If a person reached the age of 65 in 1960, they were only estimated to live another 4 years longer. But with health care technology advances and improvement in quality of living, it is estimated that people who reach the age of 65 will live on average another 18.5 years. Now more than ever, it’s important to prioritize America’s senior citizens and their fate after retirement.
Recently, assisted living facilities and nursing homes have been under fire in the media. The mistakes of few poorly run facilities have dictated the narrative of the state of eldercare in America. This is unfortunate, considering the the importance of assisted living to the elderly population.
There are many misconceptions regarding eldercare facilities; many, if not all of them, are untrue. These are the most common myths about assisted living facilities the truths behind them:
- Assisted living is only for the elderly.
While majority of those in nursing homes are senior citizens, anyone who needs 24 hour assistance is eligible for assisted living residence.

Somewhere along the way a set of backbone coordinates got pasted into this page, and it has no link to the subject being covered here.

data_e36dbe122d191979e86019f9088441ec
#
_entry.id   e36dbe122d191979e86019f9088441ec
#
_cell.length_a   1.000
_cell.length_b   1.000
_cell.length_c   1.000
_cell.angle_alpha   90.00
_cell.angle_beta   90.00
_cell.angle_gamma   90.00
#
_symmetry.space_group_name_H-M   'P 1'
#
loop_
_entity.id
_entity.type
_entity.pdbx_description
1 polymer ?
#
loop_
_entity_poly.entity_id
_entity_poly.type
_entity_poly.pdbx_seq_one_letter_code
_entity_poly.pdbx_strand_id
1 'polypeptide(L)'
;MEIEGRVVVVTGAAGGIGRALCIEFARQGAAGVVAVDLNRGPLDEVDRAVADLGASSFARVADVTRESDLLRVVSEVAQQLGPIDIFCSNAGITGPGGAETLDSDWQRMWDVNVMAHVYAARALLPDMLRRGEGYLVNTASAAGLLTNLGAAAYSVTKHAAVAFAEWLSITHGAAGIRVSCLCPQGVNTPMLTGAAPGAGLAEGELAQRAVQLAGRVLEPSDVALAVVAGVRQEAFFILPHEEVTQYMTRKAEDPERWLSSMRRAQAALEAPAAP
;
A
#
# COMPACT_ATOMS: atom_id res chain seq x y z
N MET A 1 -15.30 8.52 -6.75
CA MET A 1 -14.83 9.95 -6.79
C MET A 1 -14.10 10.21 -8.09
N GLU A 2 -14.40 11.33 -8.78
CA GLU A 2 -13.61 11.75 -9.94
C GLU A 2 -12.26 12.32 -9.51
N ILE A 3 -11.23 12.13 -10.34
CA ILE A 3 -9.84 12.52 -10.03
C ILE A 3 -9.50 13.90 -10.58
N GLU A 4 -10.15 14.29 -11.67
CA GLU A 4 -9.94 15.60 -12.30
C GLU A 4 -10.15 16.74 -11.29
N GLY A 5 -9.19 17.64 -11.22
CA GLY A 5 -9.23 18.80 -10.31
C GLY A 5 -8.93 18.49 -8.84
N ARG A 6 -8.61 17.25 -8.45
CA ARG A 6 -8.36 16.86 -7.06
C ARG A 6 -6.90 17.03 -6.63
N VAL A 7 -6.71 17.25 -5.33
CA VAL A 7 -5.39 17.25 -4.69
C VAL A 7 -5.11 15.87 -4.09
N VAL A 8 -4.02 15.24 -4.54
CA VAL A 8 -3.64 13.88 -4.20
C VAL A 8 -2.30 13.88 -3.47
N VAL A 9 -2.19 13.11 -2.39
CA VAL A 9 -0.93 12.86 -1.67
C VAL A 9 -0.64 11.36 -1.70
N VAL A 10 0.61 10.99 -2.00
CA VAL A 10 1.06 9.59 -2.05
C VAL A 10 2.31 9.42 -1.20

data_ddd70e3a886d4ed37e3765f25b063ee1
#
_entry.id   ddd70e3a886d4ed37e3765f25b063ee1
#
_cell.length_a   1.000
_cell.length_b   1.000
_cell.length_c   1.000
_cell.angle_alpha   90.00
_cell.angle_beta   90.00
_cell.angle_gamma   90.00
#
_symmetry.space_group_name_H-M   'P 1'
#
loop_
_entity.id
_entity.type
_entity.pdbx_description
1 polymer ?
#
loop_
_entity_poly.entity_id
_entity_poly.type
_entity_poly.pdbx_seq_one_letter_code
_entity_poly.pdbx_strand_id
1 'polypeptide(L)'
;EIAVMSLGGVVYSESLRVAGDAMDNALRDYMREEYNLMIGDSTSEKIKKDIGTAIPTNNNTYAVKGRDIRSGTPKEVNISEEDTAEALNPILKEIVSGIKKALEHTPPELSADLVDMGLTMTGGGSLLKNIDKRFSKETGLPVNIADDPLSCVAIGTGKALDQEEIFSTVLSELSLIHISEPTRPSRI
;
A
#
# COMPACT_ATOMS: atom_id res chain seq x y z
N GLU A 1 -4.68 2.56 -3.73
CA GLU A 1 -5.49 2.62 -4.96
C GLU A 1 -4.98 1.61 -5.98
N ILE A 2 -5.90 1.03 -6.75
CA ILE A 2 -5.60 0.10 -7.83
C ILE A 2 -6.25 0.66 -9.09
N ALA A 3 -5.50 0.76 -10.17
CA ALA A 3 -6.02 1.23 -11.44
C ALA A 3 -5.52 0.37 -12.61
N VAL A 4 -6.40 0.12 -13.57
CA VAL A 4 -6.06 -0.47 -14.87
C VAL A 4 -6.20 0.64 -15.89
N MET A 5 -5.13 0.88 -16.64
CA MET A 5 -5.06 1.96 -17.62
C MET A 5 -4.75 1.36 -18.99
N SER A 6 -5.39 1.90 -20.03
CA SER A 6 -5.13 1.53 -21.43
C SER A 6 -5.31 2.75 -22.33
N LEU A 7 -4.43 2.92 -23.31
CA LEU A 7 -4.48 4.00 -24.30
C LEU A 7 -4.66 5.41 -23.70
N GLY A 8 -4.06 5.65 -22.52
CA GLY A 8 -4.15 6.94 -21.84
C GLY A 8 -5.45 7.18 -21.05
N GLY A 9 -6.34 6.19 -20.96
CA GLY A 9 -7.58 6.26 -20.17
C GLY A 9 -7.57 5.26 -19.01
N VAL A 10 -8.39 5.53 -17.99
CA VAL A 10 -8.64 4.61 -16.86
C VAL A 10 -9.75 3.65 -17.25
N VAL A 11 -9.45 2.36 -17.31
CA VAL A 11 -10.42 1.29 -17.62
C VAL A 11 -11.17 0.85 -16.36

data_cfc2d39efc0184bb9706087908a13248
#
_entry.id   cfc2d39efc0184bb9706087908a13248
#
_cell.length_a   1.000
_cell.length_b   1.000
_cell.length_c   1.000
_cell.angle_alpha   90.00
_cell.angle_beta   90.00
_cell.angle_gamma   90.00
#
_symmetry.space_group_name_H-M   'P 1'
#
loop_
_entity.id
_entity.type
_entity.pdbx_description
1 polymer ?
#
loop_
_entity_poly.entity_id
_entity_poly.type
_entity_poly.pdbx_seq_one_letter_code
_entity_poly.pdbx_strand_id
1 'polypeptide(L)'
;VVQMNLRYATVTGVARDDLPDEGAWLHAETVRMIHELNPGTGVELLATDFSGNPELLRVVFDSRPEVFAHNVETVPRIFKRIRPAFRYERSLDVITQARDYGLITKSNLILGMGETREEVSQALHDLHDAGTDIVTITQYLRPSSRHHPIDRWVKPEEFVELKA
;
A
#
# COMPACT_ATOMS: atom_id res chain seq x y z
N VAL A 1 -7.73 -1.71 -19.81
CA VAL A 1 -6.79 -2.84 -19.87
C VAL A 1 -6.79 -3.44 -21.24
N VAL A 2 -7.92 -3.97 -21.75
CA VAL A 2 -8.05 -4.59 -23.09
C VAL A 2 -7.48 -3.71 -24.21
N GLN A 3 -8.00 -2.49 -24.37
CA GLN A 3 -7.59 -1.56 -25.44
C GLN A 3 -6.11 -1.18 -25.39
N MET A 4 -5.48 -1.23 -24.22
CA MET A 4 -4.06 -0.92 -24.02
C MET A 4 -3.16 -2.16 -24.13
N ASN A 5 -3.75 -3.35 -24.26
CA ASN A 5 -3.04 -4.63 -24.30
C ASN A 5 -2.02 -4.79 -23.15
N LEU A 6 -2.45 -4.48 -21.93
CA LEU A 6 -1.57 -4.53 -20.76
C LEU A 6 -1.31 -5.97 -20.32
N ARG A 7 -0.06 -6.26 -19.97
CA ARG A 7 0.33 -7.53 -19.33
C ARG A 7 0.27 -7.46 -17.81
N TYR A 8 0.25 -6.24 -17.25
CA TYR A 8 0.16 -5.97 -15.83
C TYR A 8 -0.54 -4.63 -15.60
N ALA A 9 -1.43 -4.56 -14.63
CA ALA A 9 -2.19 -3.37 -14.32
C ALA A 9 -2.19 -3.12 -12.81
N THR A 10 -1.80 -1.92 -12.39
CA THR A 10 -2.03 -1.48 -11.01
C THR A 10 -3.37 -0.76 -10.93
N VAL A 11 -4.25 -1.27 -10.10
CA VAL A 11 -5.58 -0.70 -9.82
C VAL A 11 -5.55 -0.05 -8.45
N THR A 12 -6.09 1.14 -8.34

- When one enters into eldercare, they lose their independence.
This is a common misconception. While senior care facilities offer 24 hour assistance to those who need it, most residents live perfectly independent lifestyles. It varies from person to person, and depends on one’s individual needs.
- Senior living breeds a lonely existence.
The older one gets, the harder it may be to relate to those around you. Senior housing communities enable like minded, similarly aged individuals to come together in social environments. In fact, it’s reported that 84.5% of assisted living residents would recommend their community to someone else.
- Nursing homes are mindless and boring.
After a life of hard work, senior citizens deserve to cultivate their hobbies and maintain an active and intellectual lifestyle. Eldercare facilities enable these opportunities by offering a plethora of activities that keep both minds and bodies strong.
Knowing and proliferating the truth about senior care is vital to the state of eldercare in America. The elderly should be honored, respected, and prioritized; proper assisted living facilitates a happy and healthy future for America’s senior citizens.